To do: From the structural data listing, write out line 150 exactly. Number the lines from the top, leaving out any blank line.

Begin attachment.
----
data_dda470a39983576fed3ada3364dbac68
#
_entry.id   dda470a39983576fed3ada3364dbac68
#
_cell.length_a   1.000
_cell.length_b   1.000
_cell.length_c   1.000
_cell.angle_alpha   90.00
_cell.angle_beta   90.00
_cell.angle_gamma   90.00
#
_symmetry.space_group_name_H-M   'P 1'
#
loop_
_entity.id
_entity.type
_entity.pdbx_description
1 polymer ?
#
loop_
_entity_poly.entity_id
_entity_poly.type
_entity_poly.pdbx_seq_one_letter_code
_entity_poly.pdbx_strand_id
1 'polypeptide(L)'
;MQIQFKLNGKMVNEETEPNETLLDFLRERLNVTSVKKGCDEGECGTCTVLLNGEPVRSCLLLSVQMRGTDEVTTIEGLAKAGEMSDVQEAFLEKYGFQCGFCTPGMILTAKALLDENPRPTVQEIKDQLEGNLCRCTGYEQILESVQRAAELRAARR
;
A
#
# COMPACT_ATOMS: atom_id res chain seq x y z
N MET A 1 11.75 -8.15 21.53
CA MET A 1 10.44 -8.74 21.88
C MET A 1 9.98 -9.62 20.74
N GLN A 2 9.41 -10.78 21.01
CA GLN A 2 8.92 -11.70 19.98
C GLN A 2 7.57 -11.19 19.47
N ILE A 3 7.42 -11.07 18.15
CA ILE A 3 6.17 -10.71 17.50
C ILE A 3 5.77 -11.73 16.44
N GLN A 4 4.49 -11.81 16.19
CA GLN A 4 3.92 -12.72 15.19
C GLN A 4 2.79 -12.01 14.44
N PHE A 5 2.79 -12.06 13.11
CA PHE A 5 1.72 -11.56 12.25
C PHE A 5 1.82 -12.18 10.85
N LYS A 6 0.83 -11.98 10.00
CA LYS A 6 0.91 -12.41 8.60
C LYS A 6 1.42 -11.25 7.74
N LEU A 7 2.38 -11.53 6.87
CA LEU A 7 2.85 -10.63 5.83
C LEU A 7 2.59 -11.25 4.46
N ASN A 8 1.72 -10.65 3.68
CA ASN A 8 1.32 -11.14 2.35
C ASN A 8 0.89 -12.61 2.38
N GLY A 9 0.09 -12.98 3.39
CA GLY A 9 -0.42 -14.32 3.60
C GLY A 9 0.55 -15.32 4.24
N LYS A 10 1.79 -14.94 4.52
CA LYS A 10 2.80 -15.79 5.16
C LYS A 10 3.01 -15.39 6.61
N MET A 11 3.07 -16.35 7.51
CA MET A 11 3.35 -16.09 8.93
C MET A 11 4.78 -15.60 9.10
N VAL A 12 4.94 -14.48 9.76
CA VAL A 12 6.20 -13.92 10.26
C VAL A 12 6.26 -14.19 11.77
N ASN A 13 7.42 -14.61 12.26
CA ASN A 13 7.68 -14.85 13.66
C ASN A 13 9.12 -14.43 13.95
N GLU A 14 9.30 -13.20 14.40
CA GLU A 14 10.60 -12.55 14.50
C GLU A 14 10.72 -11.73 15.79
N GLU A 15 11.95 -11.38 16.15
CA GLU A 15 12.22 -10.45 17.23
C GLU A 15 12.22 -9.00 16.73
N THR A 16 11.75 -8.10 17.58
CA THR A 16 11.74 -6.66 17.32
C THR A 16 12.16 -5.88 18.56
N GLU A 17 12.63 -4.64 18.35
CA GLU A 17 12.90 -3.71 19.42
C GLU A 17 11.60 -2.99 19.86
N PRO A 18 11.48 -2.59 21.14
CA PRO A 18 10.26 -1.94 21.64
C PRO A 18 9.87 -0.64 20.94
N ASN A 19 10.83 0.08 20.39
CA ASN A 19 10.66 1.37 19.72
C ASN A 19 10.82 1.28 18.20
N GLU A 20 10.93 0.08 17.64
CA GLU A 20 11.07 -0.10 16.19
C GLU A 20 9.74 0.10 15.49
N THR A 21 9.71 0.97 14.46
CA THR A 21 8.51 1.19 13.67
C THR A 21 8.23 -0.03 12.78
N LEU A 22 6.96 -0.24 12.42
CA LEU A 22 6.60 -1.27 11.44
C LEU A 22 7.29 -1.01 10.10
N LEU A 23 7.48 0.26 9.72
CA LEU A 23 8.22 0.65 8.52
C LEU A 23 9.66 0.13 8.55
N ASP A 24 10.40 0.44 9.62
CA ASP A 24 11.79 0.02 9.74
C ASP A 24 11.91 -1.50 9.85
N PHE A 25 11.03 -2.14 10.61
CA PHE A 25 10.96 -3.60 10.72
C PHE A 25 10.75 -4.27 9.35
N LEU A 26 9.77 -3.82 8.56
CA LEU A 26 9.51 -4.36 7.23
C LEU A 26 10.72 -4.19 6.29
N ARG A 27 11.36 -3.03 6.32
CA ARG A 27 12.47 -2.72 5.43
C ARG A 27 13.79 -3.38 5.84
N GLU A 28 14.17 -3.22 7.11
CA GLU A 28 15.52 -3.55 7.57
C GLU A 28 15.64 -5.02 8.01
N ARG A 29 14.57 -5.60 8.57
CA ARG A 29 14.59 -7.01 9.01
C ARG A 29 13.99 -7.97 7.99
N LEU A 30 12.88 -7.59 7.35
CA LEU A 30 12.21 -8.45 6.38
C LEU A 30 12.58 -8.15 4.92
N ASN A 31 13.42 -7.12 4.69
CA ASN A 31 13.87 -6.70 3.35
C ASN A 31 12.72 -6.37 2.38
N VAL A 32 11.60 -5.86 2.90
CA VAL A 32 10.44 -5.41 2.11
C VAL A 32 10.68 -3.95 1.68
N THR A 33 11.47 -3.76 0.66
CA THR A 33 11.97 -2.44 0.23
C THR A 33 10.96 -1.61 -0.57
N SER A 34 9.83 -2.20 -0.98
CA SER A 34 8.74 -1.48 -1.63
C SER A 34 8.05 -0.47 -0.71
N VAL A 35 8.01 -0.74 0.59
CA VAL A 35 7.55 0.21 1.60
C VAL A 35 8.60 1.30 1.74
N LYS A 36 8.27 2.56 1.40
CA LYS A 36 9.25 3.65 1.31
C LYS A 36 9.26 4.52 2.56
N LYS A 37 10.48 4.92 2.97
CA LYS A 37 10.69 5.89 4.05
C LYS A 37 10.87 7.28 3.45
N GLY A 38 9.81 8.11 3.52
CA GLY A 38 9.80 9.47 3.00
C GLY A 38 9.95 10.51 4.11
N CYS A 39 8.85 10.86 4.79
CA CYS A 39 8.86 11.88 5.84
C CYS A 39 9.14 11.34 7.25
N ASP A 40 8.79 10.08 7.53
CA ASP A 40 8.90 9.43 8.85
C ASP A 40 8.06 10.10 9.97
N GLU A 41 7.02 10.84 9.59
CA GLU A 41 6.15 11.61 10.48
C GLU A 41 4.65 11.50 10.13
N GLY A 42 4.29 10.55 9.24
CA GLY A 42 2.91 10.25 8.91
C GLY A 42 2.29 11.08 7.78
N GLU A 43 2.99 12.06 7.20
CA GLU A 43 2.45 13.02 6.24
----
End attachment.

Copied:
C ASP A 40 8.06 10.10 9.97